For decades now, Bollywood has set the trends for how women dress in India. Madhubala’s famous anarkali in ‘Mughal-e-Azam’ still inspires brides and the pink sharara that Kareena Kapoor Khan wore in the song ‘Bole Chudiyan’ from ‘Kabhi Khushi Kabhi Gham’ had many young women getting the outfit designed– whether it was from their local tailor or ordering it from designer Manish Malhotra himself. In Roli Books’ latest release, ‘100 Iconic Bollywood Costumes’, author and renowned journalist Sujata Assomull explores this influence of film in fashion, and takes readers through some of the most memorable costumes in Bollywood’s history. Insightful, and with stunning illustrations by Aparna Ram, we spoke to Assomull to get a deeper insight into ‘100 Iconic Bollywood Costumes’.
How has the book been conceptualised?
We start in the 50s with Indian cinema’s first movie filmed in techicolour, ‘Aan’, and look at Nadira, considered to be India’s first vamp – she brought androgyny to cinema and was very Marlene Dietrich inspired. I was lucky enough to her interview her while I worked at ‘The Indian Express’. The book ends with last year’s ‘Veere Di Wedding’ starring Sonam Kapoor Ahuja and Kareena Kapoor Khan – the film spoke of fashion inclusivity. The book looks at how the reel has influenced fashion through the years, and in a way charts the evolution of Modern Indian Fashion. It features commentary from some leading experts in the industry and also has a foreword written by Manish Malhotra. Each look has been interpreted by fashion illustrator Aparna Ram, and so it’s a visual delight.
How did you decide what costumes to feature?
It was a process. The whole team brainstormed. We spoke to a lot of senior industry professionals including film critics like and fashion experts. Ultimately, we chose costumes that we felt had an impact on fashion. So this is our 100.
There are a lot of costumes from the 60s and 70s – how easy or difficult was it to get so much information about the costumes?
It was hard but as a child of the 70s I have a good recollection of that era. I watched all those films multiple times and spoke to many people in the industry. Also Bhanu Athaiya’s book , ‘The Art of Costume Design’ was a great resource along with some old interviews of hers – her work was so prolific in this era.
Which is your favourite decade in terms of Bollywood fashion?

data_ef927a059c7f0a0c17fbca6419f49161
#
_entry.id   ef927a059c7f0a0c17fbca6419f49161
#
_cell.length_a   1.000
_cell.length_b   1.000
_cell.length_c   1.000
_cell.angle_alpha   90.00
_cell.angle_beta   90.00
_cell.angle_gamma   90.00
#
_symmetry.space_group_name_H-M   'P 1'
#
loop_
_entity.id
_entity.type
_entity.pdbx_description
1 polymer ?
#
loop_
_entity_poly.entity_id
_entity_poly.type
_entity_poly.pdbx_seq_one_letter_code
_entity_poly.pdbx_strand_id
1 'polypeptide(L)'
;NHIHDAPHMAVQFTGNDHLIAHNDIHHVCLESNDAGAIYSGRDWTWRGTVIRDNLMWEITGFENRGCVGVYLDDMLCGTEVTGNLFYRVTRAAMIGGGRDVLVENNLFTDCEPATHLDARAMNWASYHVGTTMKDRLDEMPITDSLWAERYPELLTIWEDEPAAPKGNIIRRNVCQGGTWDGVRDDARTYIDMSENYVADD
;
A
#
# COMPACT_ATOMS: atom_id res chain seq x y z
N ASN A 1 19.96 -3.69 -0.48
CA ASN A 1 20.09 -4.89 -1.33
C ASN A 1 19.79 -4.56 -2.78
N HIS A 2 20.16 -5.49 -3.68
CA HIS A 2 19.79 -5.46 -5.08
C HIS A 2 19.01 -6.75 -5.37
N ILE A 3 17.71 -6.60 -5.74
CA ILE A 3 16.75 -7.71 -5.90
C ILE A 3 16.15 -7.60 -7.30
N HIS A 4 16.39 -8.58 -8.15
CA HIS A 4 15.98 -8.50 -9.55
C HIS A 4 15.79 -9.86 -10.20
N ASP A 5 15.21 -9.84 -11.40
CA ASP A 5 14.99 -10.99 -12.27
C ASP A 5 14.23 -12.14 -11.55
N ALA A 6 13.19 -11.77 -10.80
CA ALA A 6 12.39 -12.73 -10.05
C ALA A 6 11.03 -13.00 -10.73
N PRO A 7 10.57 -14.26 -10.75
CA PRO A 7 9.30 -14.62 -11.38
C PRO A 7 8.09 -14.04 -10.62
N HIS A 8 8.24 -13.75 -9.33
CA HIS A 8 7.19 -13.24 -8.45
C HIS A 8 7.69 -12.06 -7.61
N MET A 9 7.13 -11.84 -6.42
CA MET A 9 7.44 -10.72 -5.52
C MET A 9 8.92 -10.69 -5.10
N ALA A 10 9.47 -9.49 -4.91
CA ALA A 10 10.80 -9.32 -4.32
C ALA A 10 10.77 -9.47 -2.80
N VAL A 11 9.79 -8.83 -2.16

The 70s for sure. Zeenat Aman and Praveen Babi were just so glam you couldn’t help but be inspired by them. And then on the other end of the spectrum you have Smita Patil, who wore the sari with such grace yet had an inner sensuality.
How do you feel film impacts fashion in real life – especially here in India
I have always said that in India the reel matters more than the ramp in the making of a trend. How can you forget the polka-dotted, cropped blouse Dimple Kapadia flaunted so effortlessly in ‘Bobby’ or the Hermes Kelly aka Bagwati that was almost a character in itself in ‘Zindagi Na Milegi Dobara’? Fashion in film tells a story in the same way fashion on the catwalks do. And also speaks of the socio-cultural stance of that time: Sharmila Tagore wearing a printed blue swimsuit in 1967’s ‘An Evening in Paris’ was considered so risqué that Doordarshan edited it out.
How has costume design in Bollywood evolved over the decades?
For those working on set in the wardrobe and costume departments, the growing professionalisation of India’s film industry in recent years has been remarkable. In the book’s introduction, Rocky S who has worked on over 200 films since his career began in the 1990s recalls how when he started out as a costume designer – it was normal for the director ask to make him an ensemble overnight. He says there was there was no real budget; he world have to haggle over payment after the shooting was finished. Today, Bollywood productions allocate a dedicated budget for costumes and full departments for wardrobe and costume.
Priced at Rs 1,200. Buy the book here.
Images: Courtesy Roli Books from their new book ‘100 Iconic Bollywood Costumes’ by Sujata Assomull and Aparna Ram.